DAVE
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« Reply #7 on: September 07, 2009, 02:28:02 PM »

Quote
Many a great artist often use Cedar guitars, like Phil Keaggy, Brian Doerksen, James Taylor

What cedar guitar top has James Taylor used ?
I know it started out with a Gibson J-50  (that's a spruce top ?)
and
later I know he used Olson - I don't know what model or woods.

Quote
Essentially folks like me got to order and figure if it'll work out for us.   blush  I thought one should have a piece of each moderl on display for customer to test drive and then place order (isn't that more logical?).

I experience the same problem -
even though I live in music city usa, home of Gibson guitars, former home of Chet Atkins and Jerry Reed, current home of guitarists like Phil Keaggy, Steve Warner etc...etc...
and we have dozens of guitar stores in the area....

I can't find the guitars I'm interested  in on the shelf.
When I ask why....the guys at the shops tell me they stock what sells the fastest and most of.
It's all about turnover and profit.

When I was shopping for a 12 fret, slot head, wide neck fingerstyle guitar ...
I could not find a shop that had one.
One shop owner said she used to have ONE - and it took her a year or two to sell it - so she does not stock them anymore.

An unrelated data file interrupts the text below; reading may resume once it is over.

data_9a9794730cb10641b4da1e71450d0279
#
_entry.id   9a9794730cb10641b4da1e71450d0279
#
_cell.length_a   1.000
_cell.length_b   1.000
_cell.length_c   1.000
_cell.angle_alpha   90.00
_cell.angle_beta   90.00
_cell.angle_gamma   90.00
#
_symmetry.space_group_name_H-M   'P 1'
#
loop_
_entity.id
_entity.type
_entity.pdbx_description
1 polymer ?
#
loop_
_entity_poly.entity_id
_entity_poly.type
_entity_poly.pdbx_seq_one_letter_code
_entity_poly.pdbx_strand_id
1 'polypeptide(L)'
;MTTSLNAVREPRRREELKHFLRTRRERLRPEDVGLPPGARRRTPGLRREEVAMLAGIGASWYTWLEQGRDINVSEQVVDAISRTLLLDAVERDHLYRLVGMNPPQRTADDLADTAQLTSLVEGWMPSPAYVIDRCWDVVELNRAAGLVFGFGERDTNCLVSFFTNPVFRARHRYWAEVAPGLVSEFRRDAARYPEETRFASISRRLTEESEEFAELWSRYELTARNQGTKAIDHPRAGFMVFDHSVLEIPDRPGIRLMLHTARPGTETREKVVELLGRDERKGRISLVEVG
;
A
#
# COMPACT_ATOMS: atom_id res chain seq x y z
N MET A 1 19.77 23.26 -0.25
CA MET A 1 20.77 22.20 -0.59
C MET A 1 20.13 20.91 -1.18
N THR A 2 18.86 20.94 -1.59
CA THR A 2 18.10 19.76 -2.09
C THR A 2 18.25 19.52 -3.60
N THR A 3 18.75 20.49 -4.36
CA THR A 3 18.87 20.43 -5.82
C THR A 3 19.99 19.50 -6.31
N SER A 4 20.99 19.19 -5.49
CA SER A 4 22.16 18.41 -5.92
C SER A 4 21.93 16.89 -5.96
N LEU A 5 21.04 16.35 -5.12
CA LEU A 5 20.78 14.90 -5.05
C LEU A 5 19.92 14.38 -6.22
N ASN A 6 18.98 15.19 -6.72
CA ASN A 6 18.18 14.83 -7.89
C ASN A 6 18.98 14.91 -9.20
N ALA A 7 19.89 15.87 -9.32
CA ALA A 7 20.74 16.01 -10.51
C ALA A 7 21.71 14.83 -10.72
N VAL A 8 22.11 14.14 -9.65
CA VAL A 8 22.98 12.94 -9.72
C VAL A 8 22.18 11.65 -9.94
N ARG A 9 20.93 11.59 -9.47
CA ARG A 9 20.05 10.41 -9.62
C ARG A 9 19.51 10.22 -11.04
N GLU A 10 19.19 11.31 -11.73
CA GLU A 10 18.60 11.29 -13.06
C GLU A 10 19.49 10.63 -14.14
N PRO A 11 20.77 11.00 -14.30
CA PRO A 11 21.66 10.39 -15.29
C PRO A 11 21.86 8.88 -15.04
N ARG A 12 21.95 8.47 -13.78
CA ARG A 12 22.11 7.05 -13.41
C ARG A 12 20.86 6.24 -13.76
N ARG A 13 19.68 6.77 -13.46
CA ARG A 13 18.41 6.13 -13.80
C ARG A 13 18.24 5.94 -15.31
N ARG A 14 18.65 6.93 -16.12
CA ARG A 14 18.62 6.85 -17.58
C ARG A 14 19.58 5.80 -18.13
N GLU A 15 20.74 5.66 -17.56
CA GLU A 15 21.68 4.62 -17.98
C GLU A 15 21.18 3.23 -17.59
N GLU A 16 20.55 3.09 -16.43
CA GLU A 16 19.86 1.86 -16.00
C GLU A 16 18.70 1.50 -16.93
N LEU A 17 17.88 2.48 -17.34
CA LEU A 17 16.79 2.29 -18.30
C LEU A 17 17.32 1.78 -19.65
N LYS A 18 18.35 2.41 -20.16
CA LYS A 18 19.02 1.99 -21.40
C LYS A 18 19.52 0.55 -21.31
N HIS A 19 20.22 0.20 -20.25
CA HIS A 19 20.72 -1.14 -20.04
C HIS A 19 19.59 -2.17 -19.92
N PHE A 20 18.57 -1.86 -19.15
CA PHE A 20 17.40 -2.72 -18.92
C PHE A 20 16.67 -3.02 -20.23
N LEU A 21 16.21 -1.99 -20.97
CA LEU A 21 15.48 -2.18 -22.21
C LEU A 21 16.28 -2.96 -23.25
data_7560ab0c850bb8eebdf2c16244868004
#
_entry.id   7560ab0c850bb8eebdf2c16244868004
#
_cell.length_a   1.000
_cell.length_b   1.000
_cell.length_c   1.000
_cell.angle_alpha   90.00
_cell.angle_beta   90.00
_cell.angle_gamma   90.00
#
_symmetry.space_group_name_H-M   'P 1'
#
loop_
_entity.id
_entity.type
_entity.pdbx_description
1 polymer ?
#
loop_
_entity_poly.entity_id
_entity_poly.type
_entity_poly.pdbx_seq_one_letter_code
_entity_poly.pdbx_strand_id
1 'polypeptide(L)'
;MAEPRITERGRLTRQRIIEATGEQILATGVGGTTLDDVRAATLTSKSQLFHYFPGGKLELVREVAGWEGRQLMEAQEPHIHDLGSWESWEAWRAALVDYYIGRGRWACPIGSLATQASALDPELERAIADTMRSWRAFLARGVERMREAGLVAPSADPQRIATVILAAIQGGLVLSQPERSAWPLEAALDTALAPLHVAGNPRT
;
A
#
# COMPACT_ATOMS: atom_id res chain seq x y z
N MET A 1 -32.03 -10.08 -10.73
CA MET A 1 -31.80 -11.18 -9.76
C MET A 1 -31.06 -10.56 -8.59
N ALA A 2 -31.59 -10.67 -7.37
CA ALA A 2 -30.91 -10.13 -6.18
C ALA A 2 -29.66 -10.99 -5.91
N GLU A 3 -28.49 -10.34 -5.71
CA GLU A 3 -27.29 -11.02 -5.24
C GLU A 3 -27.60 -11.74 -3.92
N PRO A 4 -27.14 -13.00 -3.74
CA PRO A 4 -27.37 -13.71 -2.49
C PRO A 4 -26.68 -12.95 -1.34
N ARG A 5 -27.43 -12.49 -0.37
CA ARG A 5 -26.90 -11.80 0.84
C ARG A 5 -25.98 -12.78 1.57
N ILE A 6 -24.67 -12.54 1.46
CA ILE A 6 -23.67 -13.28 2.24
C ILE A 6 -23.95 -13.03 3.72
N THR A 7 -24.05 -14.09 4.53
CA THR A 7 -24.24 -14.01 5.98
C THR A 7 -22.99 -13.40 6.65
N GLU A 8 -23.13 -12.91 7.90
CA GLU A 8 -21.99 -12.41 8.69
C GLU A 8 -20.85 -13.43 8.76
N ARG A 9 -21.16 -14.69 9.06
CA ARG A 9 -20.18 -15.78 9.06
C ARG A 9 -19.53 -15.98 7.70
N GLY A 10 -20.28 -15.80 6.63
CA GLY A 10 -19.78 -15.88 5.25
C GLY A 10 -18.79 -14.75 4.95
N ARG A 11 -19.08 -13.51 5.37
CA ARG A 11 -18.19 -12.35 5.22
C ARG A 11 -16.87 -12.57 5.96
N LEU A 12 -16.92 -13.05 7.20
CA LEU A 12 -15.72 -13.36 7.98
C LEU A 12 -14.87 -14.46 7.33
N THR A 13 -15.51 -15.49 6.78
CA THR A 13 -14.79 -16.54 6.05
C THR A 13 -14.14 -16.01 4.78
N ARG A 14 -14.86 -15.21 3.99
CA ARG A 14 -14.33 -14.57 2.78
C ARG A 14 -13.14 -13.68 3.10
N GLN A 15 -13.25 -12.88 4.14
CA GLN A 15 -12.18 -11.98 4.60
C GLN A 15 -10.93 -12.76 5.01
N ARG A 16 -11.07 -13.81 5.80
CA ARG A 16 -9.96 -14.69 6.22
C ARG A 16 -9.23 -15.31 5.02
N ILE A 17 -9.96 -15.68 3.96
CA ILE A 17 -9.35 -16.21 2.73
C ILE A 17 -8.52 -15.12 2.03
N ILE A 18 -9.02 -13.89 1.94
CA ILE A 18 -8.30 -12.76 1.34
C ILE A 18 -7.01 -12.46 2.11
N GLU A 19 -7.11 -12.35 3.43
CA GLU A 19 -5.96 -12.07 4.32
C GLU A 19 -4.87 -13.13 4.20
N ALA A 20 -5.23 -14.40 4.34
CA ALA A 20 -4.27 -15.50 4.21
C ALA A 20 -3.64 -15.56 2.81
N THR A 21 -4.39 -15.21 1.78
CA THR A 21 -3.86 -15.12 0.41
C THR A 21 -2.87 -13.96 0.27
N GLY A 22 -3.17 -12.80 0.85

One very, very famous guitar shop located close to the old Grand Ole Opry in downtown Nashville told me
they sell more dreadnaught size guitars to tourists than anything else. I suppose it is the image a tourist has of a
country music cowboy strummin' his big ole guitar. Tourists are not interested in finger style guitars like a
12 fret, slot head that cost more.

Chet Atkins , a.k.a. "Mr Guitar" and Jerry Reed (who Chet said was better than him) both lived in this area.
Each year there is a 'Chet Atkins Appreciation concert' held here. Many of the best finger style guitarist in the world attend and play. Hundreds , if not thousands of people attend.

You would think finger style guitars would be stocked in every guitar shop.  Not so.
Its all about money. Dealers, for the most part, sell what they can turnover quickly and make a buck.

There are some exceptions. Some dealers here do have a good inventory of vintage guitars -
but prices are in the $5,000 to $250,000 range -  yes, a 1/4 of a million dollars for an acoustic guitar.

You can search online and find shops with guitars you would like to try -
but you may have to travel hundreds of miles - cheaper to order and pay return shipping cost.